The ability to perform a correct pelvic floor muscle contraction (PFMC) is necessary to start pelvic floor muscle training after delivery. COMMOV are "c"ontractions of "o"ther "m"uscles (m. rectus abdominus, the gluteal muscles, and the adductors), and other "mov"ements (pelvic tilt, breath holding, and straining) performed in addition to or instead of the PFMC. COMMOV are probably the most common errors in attempt to contract the pelvic floor muscles during the first days after delivery. The aims of this study were to observe the prevalence of COMMOV, to investigate whether COMMOV influence the ability to perform a PFMC, and whether verbal instructions are effective to unlearn the COMMOV postpartum.
A Prospective Observational Study was performed in women during the first through sixth day postpartum. PFMC and COMMOV were evaluated with visual observation. Women who did not show correct isolated PFMC received verbal instructions and were re-evaluated. Interobserver variability and agreement were calculated. Chi-square, Kappa, Risk Ratio, and McNemar were used.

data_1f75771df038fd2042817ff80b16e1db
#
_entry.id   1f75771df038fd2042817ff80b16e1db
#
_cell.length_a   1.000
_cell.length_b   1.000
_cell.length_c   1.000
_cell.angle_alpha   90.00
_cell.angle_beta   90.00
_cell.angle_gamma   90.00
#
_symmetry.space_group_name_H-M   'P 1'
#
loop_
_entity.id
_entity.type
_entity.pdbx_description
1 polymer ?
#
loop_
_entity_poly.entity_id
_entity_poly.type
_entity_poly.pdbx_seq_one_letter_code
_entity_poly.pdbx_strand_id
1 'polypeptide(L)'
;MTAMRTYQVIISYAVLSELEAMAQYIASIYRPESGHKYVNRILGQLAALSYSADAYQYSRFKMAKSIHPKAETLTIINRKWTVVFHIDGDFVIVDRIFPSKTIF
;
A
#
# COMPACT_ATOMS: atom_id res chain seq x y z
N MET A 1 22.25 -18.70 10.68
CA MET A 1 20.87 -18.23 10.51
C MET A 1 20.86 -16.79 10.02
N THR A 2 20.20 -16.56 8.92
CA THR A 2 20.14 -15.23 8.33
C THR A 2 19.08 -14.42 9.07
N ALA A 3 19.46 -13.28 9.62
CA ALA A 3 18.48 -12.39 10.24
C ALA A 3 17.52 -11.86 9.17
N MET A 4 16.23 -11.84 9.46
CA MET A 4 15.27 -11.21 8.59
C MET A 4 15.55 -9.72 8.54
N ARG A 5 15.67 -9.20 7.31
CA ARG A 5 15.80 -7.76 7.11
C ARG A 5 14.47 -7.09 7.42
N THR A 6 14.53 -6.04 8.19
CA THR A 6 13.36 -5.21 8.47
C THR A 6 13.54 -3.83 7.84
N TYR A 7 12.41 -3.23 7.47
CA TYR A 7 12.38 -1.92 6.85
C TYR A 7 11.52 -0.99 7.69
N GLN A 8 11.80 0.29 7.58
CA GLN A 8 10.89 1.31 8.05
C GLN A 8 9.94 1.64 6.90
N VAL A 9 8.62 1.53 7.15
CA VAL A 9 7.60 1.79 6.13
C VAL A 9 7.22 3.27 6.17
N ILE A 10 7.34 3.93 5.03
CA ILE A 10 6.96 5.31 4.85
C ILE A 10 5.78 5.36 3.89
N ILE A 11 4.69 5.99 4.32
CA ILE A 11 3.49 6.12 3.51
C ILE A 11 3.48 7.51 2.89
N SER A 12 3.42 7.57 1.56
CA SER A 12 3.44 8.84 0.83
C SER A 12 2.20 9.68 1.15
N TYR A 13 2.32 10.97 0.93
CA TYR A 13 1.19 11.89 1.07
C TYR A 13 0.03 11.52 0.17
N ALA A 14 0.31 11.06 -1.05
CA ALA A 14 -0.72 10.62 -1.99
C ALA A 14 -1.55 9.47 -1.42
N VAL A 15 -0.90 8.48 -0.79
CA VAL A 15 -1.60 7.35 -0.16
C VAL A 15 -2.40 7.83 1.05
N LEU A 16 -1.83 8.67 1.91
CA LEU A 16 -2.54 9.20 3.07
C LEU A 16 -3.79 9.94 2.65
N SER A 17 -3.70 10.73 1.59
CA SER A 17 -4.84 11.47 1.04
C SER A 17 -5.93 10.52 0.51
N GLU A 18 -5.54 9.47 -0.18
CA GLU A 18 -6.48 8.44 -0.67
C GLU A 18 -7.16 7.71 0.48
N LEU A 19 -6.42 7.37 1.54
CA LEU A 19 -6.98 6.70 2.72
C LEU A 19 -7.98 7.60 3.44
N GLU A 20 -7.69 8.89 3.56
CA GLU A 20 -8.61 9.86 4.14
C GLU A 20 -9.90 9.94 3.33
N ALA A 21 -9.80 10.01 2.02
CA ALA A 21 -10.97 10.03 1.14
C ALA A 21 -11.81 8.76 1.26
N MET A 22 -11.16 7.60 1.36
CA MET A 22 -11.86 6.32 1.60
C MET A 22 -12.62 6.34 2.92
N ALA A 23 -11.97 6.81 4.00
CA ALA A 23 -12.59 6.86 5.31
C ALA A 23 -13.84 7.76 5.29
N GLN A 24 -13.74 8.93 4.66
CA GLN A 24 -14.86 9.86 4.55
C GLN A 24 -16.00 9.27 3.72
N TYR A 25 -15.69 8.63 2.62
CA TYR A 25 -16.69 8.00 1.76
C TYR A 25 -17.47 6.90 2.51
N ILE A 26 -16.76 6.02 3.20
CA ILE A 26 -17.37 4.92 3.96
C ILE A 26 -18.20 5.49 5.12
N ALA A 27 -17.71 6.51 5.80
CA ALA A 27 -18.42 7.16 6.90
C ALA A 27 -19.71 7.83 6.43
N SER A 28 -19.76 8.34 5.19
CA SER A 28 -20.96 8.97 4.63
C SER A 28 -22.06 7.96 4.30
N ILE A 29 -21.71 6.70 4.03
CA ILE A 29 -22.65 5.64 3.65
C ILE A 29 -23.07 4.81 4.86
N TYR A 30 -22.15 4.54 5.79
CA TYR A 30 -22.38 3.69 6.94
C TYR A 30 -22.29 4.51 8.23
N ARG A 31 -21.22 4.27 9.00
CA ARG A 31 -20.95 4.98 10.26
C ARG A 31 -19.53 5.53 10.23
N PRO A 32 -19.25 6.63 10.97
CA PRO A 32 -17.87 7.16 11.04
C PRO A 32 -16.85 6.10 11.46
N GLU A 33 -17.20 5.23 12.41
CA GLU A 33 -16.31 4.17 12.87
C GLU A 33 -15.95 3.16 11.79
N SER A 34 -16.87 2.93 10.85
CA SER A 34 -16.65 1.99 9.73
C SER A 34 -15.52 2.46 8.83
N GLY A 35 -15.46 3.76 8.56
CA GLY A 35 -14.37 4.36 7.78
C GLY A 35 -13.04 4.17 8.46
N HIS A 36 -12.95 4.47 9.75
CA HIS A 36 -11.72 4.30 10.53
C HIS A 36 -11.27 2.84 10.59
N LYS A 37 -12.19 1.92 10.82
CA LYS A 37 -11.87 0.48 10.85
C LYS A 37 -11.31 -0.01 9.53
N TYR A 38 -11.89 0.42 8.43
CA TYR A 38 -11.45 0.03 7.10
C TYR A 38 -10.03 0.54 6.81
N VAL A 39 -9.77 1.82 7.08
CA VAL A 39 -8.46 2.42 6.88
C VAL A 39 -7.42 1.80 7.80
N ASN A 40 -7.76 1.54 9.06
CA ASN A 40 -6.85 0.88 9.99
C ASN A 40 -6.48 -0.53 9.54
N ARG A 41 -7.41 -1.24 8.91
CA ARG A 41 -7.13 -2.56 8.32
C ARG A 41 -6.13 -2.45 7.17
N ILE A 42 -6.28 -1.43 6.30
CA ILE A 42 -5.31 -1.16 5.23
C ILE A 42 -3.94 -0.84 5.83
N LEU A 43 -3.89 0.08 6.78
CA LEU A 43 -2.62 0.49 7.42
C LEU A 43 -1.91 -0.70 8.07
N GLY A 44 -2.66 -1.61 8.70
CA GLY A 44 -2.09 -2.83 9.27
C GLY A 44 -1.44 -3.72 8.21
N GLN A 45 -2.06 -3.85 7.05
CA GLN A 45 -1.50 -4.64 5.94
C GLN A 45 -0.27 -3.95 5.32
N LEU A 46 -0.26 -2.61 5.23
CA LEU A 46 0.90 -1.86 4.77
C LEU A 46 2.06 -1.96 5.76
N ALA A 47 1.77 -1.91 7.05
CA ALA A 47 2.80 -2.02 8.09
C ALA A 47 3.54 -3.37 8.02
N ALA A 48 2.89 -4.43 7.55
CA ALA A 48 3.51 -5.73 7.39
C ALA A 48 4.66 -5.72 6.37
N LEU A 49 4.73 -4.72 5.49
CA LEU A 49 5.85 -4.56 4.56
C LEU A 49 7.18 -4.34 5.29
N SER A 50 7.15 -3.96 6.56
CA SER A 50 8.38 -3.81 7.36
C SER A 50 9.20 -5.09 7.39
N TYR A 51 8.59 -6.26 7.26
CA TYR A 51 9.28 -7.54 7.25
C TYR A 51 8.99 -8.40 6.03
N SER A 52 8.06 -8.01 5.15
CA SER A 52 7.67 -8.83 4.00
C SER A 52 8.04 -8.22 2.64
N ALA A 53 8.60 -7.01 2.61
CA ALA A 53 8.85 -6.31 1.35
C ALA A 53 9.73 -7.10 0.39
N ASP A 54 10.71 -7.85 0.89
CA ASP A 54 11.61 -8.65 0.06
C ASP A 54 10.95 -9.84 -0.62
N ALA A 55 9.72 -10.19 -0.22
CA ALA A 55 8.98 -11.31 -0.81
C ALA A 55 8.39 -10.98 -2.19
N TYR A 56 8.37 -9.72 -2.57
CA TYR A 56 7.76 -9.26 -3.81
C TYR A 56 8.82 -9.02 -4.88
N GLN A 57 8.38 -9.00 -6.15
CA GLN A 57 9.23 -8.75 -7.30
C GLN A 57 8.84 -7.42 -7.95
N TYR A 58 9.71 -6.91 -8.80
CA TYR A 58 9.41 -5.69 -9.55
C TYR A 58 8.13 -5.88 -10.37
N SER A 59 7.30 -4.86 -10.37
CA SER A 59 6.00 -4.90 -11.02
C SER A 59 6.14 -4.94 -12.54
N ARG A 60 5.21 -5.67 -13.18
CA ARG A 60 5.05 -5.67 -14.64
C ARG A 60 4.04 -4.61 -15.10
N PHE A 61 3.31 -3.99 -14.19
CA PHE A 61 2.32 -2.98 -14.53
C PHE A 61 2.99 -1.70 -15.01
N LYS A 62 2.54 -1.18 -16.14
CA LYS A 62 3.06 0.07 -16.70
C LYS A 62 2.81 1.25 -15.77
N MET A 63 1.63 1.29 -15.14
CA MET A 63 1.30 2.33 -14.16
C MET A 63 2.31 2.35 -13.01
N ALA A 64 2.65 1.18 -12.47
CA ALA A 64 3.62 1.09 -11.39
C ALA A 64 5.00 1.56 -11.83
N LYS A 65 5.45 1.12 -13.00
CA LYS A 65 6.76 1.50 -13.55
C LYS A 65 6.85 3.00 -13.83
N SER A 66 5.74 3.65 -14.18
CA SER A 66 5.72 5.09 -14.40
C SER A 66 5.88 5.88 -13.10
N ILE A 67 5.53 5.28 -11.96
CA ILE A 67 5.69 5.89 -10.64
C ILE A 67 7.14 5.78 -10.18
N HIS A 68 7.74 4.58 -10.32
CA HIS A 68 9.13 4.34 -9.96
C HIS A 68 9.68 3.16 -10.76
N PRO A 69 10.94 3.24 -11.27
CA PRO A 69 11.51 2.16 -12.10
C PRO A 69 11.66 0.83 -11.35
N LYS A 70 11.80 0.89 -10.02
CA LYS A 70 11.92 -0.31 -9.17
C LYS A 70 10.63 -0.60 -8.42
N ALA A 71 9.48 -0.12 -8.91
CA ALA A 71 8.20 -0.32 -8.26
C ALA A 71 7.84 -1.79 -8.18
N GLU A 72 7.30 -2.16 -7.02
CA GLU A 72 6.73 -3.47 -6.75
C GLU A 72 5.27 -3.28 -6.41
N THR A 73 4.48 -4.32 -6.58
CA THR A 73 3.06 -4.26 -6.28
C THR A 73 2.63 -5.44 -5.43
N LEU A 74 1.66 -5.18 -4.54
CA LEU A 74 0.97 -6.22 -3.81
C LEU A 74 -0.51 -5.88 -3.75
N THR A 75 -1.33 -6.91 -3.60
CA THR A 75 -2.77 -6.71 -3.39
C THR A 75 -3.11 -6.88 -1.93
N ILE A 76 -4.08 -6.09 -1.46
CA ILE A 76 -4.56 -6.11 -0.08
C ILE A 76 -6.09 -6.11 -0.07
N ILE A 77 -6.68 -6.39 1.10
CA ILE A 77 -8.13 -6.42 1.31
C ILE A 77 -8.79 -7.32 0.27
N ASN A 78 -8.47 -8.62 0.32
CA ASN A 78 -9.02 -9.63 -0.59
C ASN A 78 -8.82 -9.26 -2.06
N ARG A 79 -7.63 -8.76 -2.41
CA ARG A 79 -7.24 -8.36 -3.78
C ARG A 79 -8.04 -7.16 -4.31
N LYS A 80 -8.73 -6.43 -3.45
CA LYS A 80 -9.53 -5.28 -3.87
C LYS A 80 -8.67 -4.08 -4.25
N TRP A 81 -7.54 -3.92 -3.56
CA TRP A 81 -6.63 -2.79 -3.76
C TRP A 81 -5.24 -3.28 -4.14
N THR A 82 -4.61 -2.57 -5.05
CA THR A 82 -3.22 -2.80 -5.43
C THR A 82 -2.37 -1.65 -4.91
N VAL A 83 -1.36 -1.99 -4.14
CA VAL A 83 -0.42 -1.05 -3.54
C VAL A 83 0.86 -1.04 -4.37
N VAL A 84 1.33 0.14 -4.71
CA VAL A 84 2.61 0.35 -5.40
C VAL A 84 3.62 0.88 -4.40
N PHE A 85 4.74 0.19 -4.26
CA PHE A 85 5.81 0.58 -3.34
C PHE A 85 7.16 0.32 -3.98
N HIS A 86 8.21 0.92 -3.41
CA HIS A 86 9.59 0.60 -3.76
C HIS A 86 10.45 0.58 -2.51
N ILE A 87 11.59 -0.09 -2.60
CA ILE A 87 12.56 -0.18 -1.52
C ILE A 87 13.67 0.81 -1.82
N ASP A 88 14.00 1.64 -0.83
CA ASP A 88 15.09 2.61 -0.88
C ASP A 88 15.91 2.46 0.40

A total of 382 women participated, 2.36 (±1.2) days postpartum. Twohundred sixteen, 57%, CI (52–62%), showed COMMOV. The chance to perform a correct PFMC was 2.65 times higher without COMMOV (p = 0.0001). Verbal feedback was effective (57% reduced to 3%) to abandon COMMOV during PFMC.
COMMOV are common errors performed during attempts to contract the pelvic floor muscles after delivery. They can reduce the ability to contract the pelvic floor muscles, but can easily been unlearned with visual observation and verbal feedback.
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Published online: November 21, 2017
Accepted: November 20, 2017
Received in revised form: November 17, 2017
Received: August 30, 2017
© 2017 Elsevier B.V. All rights reserved.